In view of the high rates of corneal size abnormalities and ocular surface disease in TTD patients, we evaluated endothelial cell density (ECD) and morphology using specular microscopy. At birth24 ECDs are between 3,500-6,000 cells/μm2 and decrease very gradually through early adulthood, where values stabilize between 2,500–3,000 cells/μm2 for the remaining lifespan.25 Normally, the percentage of hexagonal cells in patients of this age range would be between 60–75%.24, 26–27 Two of the 6 patients assessed had normal ECDs (XPTTD385BE and TTD403BE, both age 19). One patient (XPTTD64BE, age 30) had borderline low ECDs of 2475 cells/μm2 OD and 2445 cells/μm2 OS. Low ECDs were seen in three patients, 9-, 12- and 13- year old patients TTD125BE (1764 ± 163 cells/μm2 OD with 44% hexagonal cells and 1739 cells/μm2 OS), and TTD124BE (1825 ± 175 cells/μm2 OD and 1795 ± 208 cells/μm2 OS) and XPTTD387BE (1764 ± 163 cells/μm2 OD, 1739 cells/μm2 OS). Patient TTD124BE also had a low percentage of hexagonal cells (45% OD and 35% OS).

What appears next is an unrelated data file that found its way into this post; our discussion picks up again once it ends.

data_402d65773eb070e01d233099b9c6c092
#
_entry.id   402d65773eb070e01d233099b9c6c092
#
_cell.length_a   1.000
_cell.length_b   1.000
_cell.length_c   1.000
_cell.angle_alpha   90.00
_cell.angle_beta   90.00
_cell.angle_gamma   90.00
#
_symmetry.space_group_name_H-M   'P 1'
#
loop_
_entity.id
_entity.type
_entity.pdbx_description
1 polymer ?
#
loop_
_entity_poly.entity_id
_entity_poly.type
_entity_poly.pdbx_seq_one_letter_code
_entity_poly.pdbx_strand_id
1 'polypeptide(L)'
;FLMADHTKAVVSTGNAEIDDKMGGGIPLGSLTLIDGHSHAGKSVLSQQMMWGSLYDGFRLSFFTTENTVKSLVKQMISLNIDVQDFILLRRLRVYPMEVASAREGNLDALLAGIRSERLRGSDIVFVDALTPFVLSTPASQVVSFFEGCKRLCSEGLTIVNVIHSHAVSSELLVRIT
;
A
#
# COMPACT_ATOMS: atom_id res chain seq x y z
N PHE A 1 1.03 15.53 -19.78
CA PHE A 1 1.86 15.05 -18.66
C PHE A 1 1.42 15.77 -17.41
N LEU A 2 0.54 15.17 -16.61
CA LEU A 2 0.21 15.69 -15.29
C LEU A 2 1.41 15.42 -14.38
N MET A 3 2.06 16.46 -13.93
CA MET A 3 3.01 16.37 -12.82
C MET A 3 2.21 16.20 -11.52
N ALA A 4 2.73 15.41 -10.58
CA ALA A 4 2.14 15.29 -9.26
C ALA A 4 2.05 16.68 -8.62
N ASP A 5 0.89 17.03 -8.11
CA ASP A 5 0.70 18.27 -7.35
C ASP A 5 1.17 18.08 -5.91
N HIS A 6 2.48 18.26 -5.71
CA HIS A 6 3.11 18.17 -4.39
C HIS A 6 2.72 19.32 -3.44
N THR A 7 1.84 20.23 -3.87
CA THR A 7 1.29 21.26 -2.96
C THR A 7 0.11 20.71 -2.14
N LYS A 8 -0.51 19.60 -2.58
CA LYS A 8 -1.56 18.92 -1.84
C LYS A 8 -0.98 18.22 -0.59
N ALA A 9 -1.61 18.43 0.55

Central corneal thickness (CCT) was evaluated in 5 patients and found to be in the normal range28–29 in 4 patients (TTD124BE, XPTTD387BE, XPTTD385BE, XPTTD64BE/Case 4). Thinner than normal CCT (457 OD, 446 OS) was present in 28-year old patient XPTTD384BE.
Signs of retinal/macular degeneration were present in two adult TTD patients, 26- and 29-year old brothers TTD331BE/Case 3 and TTD332BE. The older patient is shown as Case 3 in Figure 1. His fundus photograph in panel 1K shows a focal area of macular degeneration with pigment mottling within or beneath the retinal pigment epithelium. Scotopic ERG responses in this patient were delayed and of borderline amplitude. Both the a and b waves of the maximum combined responses were delayed and reduced in amplitude. Both photopic flash and flicker responses were extinguished. These results, taken together with the maculopathy present on fundus examination, are indicative of cone-rod degeneration.